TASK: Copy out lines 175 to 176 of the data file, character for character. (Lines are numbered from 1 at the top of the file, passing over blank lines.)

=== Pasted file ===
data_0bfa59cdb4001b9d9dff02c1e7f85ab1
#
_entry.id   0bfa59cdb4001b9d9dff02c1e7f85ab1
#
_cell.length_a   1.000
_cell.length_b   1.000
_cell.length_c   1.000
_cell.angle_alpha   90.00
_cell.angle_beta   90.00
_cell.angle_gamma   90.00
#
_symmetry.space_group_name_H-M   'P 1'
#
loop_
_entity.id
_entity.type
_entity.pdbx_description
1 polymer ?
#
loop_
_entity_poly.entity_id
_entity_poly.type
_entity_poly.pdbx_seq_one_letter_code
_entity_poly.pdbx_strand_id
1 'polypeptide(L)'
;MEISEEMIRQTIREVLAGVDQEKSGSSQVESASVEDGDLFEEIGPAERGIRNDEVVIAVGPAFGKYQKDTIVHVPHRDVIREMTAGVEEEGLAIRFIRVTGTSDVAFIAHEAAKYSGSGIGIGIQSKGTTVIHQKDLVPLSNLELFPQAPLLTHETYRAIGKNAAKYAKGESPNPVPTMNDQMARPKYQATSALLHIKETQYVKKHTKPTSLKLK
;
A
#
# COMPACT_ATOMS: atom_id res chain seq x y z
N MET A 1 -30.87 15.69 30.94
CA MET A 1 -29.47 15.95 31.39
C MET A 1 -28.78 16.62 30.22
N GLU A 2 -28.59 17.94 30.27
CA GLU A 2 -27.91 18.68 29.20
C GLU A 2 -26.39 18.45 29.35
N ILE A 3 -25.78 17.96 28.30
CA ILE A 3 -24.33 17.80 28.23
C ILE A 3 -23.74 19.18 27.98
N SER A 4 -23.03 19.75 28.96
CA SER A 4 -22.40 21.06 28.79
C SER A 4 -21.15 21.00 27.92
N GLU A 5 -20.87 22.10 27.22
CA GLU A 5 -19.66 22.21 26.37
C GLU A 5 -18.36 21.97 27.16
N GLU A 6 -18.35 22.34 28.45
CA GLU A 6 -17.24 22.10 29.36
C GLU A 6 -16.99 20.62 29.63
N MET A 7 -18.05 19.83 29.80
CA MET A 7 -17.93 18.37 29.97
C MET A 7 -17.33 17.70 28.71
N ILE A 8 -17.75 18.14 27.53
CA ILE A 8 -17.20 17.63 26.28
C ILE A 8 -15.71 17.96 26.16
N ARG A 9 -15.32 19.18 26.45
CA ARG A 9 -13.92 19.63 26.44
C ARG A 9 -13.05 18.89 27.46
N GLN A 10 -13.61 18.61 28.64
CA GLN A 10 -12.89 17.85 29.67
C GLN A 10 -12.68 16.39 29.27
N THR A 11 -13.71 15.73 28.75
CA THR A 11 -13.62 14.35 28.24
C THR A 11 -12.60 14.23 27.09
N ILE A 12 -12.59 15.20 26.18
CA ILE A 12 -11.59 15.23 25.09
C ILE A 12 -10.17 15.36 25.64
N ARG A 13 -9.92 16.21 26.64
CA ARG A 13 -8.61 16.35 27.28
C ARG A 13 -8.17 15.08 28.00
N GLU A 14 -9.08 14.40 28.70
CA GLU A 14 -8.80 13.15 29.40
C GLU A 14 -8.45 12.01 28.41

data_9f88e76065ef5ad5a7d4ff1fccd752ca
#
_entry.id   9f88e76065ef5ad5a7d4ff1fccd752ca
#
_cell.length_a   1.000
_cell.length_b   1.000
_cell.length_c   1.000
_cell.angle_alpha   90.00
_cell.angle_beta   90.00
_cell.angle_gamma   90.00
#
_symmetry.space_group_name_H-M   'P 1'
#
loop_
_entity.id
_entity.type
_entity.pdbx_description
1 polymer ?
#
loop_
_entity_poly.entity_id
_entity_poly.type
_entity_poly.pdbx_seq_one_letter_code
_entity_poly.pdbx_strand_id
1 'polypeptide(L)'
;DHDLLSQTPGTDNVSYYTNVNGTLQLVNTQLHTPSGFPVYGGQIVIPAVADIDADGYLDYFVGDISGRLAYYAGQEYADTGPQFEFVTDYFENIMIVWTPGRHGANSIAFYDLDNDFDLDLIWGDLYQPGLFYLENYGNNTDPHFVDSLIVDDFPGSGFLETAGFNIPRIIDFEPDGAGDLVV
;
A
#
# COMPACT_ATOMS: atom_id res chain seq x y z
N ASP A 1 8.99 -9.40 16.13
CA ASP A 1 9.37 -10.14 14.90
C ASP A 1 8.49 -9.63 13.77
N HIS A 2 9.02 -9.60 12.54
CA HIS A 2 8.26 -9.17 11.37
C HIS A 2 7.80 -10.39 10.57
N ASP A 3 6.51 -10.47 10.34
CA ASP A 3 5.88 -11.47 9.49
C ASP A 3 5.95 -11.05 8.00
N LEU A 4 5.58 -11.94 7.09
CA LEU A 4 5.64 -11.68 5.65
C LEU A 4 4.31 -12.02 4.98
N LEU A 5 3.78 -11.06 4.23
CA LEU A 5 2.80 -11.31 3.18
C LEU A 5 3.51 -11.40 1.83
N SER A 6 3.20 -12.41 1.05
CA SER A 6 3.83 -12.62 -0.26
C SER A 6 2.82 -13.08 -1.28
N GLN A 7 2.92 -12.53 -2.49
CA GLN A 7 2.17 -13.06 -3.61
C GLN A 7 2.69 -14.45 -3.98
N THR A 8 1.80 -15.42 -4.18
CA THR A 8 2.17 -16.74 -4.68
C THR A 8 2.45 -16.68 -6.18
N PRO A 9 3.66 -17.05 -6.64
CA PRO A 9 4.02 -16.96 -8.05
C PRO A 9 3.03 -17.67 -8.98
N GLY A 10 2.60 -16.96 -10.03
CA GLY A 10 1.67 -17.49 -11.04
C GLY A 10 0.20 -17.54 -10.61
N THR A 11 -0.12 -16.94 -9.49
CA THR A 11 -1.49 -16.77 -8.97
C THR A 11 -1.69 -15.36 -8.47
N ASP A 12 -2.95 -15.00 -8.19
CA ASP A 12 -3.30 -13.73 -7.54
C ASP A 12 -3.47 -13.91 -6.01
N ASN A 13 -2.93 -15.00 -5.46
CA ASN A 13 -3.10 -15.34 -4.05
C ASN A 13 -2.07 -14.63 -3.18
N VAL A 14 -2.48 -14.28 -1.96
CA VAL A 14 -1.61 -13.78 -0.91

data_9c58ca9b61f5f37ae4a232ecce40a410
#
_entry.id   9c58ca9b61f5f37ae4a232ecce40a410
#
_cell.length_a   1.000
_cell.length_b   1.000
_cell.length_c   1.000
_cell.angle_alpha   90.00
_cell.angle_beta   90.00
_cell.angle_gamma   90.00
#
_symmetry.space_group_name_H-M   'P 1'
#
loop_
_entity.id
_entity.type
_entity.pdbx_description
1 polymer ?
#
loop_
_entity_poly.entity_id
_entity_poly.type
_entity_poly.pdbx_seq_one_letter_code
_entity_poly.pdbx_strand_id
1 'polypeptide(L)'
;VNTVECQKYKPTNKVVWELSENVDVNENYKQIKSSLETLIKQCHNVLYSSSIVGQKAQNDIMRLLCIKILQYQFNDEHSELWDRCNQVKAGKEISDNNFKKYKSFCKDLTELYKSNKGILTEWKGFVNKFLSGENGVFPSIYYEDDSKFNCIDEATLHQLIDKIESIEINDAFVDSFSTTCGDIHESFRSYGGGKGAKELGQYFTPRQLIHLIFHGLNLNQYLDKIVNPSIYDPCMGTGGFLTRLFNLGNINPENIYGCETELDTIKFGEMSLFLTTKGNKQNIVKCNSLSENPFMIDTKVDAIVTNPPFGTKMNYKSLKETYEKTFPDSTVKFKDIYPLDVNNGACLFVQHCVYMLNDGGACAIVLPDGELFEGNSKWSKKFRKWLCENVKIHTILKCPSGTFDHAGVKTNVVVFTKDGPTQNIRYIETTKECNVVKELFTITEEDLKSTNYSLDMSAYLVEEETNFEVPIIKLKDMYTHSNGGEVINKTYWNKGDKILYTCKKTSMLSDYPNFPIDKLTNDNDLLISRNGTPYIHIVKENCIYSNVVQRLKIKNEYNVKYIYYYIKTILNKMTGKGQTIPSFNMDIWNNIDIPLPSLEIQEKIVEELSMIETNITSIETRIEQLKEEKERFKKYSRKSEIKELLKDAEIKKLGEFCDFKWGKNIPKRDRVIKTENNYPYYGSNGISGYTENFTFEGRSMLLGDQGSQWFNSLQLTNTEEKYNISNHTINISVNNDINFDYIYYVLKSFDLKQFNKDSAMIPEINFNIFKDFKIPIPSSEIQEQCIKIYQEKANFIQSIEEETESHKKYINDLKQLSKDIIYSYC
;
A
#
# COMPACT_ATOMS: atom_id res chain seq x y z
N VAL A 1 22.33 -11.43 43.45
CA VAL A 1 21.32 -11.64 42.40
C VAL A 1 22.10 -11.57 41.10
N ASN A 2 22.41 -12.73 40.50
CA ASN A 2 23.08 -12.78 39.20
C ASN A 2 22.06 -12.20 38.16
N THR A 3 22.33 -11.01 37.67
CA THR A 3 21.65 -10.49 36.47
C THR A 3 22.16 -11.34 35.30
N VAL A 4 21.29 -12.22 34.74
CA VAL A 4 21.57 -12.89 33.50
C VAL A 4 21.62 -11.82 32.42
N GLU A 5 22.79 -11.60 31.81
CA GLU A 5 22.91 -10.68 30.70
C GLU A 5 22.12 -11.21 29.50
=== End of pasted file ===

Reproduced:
CA VAL A 1 21.32 -11.64 42.40
C VAL A 1 22.10 -11.57 41.10